It’d be hard for me to figure out which ones of these families include true gay parents vs. not-so-true gay parents.

The biggest factor that I’ve noticed regarding success vs. less success with our families? It’s the closet. It can be a terrible thing when we introduce shame of our family to our kids.

Steve
April 19th, 2014 | LINK

Not just adoptive parents. Step-parents too. One parent dies and the other remarries. According to Lopez they are forcing the child to accept the new spouse as parent. Even if they don’t want to. The horror!

Bose in St. Peter MN
April 19th, 2014 | LINK

On top of his irrational arguments, Lopez’ self-made victimization over the lack of a manly-man in his childhood makes it hard for many to sympathize with him. I’m far from alone in having felt my dad’s absence as a kid, and yet it also became hugely instructive over time. I figured out that, in my case, my dad was never destined to have the capacity for a functional relationship with me, so having him closer or more involved wasn’t going to make me a better or more confident guy. But I could have been just as disconnected if I’d had a present, active dad who was desperate for me to play football or steer clear of photography and making music.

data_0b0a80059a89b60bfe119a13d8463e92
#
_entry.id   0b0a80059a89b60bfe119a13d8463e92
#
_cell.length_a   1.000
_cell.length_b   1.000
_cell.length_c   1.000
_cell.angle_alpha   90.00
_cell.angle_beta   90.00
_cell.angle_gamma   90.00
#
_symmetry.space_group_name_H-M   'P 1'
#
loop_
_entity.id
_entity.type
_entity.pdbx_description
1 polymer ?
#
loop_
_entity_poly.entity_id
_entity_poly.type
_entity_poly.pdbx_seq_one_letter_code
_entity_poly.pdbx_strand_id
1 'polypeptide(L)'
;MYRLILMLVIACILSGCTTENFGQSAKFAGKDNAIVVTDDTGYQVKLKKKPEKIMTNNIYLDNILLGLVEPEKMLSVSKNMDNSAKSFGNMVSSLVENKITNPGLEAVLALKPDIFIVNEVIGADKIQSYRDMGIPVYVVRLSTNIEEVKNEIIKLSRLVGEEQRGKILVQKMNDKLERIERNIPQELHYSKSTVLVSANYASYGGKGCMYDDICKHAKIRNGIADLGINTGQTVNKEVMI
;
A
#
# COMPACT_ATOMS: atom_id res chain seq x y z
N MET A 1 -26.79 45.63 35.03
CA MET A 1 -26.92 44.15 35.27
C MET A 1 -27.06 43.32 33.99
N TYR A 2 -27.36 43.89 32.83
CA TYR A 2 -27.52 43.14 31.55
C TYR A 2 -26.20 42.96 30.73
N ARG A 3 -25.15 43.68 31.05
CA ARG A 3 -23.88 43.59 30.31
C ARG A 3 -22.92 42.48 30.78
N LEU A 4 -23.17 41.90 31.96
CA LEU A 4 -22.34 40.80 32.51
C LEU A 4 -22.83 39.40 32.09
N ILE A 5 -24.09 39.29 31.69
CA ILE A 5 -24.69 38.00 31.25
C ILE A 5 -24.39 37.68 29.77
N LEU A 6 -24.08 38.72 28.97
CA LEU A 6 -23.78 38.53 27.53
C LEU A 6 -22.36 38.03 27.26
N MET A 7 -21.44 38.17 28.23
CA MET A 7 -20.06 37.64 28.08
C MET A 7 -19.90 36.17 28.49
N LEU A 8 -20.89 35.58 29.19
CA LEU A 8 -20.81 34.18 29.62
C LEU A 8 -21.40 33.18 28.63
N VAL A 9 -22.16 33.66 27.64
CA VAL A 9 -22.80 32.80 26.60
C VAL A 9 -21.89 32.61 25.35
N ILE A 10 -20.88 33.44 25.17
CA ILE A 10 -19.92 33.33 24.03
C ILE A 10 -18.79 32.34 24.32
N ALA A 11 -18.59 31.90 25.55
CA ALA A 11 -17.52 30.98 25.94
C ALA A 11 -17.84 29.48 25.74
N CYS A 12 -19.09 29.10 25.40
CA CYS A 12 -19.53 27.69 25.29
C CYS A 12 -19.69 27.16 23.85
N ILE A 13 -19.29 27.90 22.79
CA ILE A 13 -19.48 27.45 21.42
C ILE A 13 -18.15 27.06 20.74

He’d like me to believe that it’s a gaping, never-healing deficit to have found the role models I did and become the person I am, because I did so without a dad who was very available and much like me. Reasonable people know that parent-child relationships just aren’t that simple.

His whining about being blacklisted misses the larger point — his comical pitch to those who would hire him. “Bring me on as a pro-family, anti-gay advocate, and I’ll show you how a good Christian (bisexual, erotica-writing) son disparages his mom after she died young and can no longer defend herself.”

Robert
April 19th, 2014 | LINK

He is a desperately unhappy man. He has my pity. My husband and two sons have my love. There is nothing in my life more precious to me than marriage, home and family, and I make that clear every day of my life. I hope that he someday heals the shame that binds him, and learns to love without fear.

Richard Rush
April 19th, 2014 | LINK